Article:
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Ketosis Foods: Sugar Alcohol Effect on Low Carb: Thomas DeLauer
Most “low carb” products are sweetened with substances called “sugar alcohols,” which the FDA allows manufacturers to describe as “sugar free.”
Sugar alcohols are neither a sugar nor an alcohol – the chemical structure of sugar alcohols is a hybrid between a sugar molecule and an alcohol molecule
A sugar alcohol is also know as a polyol and can be classified as a carbohydrate.
Most sugar alcohols are artificially modified in a way that does not occur naturally – derived from cornstarch from genetically modified corn
The most common being: Sorbitol, Isomalt, and Maltitol
Although included in most sugar free products, sugar alcohols do have a caloric value.
Each gram of a sugar alcohol turns into anywhere from less than 1 to as much as 3 calories.
Erythritol, which is expensive comes in lowest, delivering less than one calorie per gram, which is less than a quarter of the carbs in a teaspoon of table sugar.
Maltitol, the most frequently used sugar alcohol, provides the most carbs with 3 calories per gram, which is only one gram less than the 4 calories you find in regular sugar and starch.
Why Use Sugar Alcohols
The reason sugar alcohols are used is because they are slowly and incompletely absorbed in the body.
Once they are absorbed they use very little to no insulin to convert to energy. Not all of the sugar alcohol passes into the bloodstream. The rest passes through the small intestine and into the large intestine.
Sugar alcohols are incompletely absorbed, meaning they don’t initiate the same insulin response as they would if someone had consumed regular sugar.
They are also used in reduced calorie or low carbohydrate diet foods because they are used to replace the more energy dense carbohydrate sugars in the diet, thus lowering the total energy/calories of a food product.
This is useful in the management of weight control and can help people trying to lose weight
How to Calculate
Ex: Carbs: 20, Sugar Alcohol: 10, Total Carbs: 15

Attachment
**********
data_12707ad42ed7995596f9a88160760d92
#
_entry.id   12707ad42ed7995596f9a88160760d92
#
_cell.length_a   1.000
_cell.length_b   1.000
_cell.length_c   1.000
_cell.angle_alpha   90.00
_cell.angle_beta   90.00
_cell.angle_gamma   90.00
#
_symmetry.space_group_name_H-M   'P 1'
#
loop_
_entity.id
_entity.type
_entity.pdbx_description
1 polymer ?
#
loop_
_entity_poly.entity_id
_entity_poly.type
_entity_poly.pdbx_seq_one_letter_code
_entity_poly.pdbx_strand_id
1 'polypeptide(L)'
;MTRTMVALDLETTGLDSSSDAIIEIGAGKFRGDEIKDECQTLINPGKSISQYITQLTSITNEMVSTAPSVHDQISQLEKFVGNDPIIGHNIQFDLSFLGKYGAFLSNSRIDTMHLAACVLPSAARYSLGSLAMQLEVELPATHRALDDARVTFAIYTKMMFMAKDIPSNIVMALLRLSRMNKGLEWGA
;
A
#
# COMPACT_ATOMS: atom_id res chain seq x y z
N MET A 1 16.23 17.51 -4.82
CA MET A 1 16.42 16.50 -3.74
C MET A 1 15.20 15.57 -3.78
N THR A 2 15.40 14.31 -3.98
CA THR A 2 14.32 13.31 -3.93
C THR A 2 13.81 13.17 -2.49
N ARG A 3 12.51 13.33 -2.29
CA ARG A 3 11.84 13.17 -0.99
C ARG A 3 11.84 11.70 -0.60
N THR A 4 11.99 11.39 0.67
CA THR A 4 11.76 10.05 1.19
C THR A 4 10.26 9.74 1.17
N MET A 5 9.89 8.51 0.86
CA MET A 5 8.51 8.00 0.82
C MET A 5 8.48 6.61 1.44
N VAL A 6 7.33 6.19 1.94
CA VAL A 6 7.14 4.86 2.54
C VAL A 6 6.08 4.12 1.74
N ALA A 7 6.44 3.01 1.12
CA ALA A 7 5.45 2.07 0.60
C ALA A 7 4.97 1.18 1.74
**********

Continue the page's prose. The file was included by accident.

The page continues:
This sounds like a good thing, what’s the downside?
The big problem with sugar alcohols is that they are, for the most part, indigestible and have the potential to disrupt the functioning of the lining of the gut.
This is the very tissue that is already compromised for those suffering from diabetes and other autoimmune disorders.
The body’s inability to effectively break down sugar alcohols causes them to arrive for the most part intact when they reach the intestines.
At that point, a process called “passive diffusion” takes place whereby the sugar alcohol that was consumed draws water into the bowels. This results in only partial breakdown.
The unmetabolized portion begins to rot, creating the perfect environment for undesirable bacteria and pathogens to feed, thrive, and grow.
An imbalanced intestinal environment where pathogens and other undesirable microbes have a favorable place to exist is exactly the set of conditions that eventually compromise the gut lining, damage the critical enterocytes that line the gut wall, and promote the development of autoimmune disease symptoms.
While sugar alcohols do not feed pathogenic yeasts like Candida albicans like sugar does, the fermentation of undigested sugar alcohols has the potential to exacerbate yeast problems. (2,3)
One study compared products containing regular sugar and those containing maltitol and looked at the short-term digestive tolerances
The study took 36 healthy subjects aged 18-60 years and 32 completed it
The subjects consumed six different mixtures of dextrose, maltitol and scFOS (short-chain fructooligosaccharides) added in a chocolate dairy dessert at a dosage of 35 g.
Test days were separated by 2-week washout periods.
The subjects reported the intensity of four individual gastrointestinal (GI) symptoms, and number of bowel movements for the 48 h following consumption of the dessert
Researchers found that flatulence, borborygmi, bloating and discomfort was significantly higher for all the desserts containing maltitol than for those containing dextrose (4)
1) Marketing Tricks that Make Carb Counting Tough: Net Carbs, Sugar Alcohols. etc. (n.d.). Retrieved from http://www.phlaunt.com/diabetes/43067236.php
2) What You Need to Know About Sugar Alcohols | Breaking Muscle. (n.d.). Retrieved from https://breakingmuscle.com/fuel/what-you-need-to-know-about-sugar-alcohols
3) How Sugar Alcohols Harm Gut Health and Worsen Symptoms. (n.d.). Retrieved from http://www.thehealthyhomeeconomist.com/avoid-sugar-alcohol-for-better-gut-health/
4) Digestive tolerance and postprandial glycaemic and insulinaemic responses after consumption of dairy desserts containing maltitol and fructo-oligos… – PubMed – NCBI. (n.d.). Retrieved from https://www.ncbi.nlm.nih.gov/pubmed/24642779